The Mashpee tribe has already gone further than the Aquinnah Wampanoag, which came knocking in Middleborough in 2003. The reaction in the town then was unambiguous.

“I won’t support a casino. There is no way, shape, or form,” Selectman Wayne Perkins, now an ardent casino supporter, told the Brockton Enterprise in March 2003.

What changed between then and summer 2007? First, the town had been rescued time and again by depleting cash reserves and by selling off assets such as the town landfill. When the real estate market was hot, Middleborough lived off the surge in building permits fees. But those days were over. Healey, Perkins and other town officials felt they were running out of options for filling the gap between Middleborough’s revenues and anticipated expenditures.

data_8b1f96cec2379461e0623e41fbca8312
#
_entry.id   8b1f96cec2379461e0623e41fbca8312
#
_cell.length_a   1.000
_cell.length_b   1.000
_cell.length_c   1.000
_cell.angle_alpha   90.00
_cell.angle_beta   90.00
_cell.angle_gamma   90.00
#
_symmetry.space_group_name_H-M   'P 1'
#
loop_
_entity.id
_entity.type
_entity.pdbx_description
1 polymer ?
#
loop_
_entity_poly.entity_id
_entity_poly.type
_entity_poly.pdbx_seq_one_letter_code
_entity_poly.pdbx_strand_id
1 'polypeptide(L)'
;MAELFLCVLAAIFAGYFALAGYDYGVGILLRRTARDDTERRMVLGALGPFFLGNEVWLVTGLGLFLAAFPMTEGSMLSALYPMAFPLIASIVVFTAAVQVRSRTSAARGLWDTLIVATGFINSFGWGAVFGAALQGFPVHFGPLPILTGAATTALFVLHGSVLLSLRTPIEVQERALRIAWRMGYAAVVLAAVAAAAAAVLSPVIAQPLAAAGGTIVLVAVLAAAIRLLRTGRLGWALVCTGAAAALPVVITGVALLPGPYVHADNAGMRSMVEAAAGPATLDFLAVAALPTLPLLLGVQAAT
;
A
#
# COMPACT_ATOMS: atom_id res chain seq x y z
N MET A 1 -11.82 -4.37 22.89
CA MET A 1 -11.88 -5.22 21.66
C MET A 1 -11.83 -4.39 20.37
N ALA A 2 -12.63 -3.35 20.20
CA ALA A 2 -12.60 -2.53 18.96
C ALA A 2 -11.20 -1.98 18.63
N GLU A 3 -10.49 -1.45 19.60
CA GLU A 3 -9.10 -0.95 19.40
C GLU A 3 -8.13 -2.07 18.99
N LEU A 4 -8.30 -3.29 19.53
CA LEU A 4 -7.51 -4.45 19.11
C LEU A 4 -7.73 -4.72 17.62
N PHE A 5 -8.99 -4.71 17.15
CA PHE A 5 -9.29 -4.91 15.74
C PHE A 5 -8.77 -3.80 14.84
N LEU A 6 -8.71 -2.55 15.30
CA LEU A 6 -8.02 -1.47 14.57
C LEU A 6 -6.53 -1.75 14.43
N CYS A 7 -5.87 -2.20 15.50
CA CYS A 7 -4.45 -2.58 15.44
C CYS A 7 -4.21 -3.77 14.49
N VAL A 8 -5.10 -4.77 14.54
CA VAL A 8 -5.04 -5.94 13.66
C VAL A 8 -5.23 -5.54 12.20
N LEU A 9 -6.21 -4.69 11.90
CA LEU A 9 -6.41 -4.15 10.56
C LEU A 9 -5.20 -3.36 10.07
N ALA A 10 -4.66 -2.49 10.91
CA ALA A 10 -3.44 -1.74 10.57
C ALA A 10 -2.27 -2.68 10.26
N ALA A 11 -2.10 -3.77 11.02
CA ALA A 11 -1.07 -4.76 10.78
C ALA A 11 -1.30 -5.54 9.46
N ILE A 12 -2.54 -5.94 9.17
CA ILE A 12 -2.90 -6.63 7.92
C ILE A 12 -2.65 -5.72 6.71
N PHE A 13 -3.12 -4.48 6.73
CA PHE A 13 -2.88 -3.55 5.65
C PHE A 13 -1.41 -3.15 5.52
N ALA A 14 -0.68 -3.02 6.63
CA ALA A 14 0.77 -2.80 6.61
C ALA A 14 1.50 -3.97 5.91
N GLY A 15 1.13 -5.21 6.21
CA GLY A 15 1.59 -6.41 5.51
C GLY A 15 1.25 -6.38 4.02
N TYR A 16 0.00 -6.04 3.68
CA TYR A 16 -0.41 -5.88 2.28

Scores of towns were similarly suffering, but Middleborough’s problems were exacerbated by generous municipal union contracts. While public-sector unions have long held considerable sway in Massachusetts, that was even more true in Middleborough, which has an especially large municipal workforce because the town operates its own electric, gas, and water utilities. In 2005, Healey and the selectmen negotiated contracts giving some workers as much as a 30 percent raise over three years. The town also paid 90 percent of health care insurance for its employees, along with pensions of up to 80 percent of a worker’s salary at retirement and the buy-back of unused sick days. Stephen Studley, a member of the town finance committee, channeled a growing sentiment in Middleborough. “We know we don’t have the money for these ridiculous contracts the selectmen negotiated,” he said at a committee meeting in March 2005, according to a report in the Brockton Enterprise.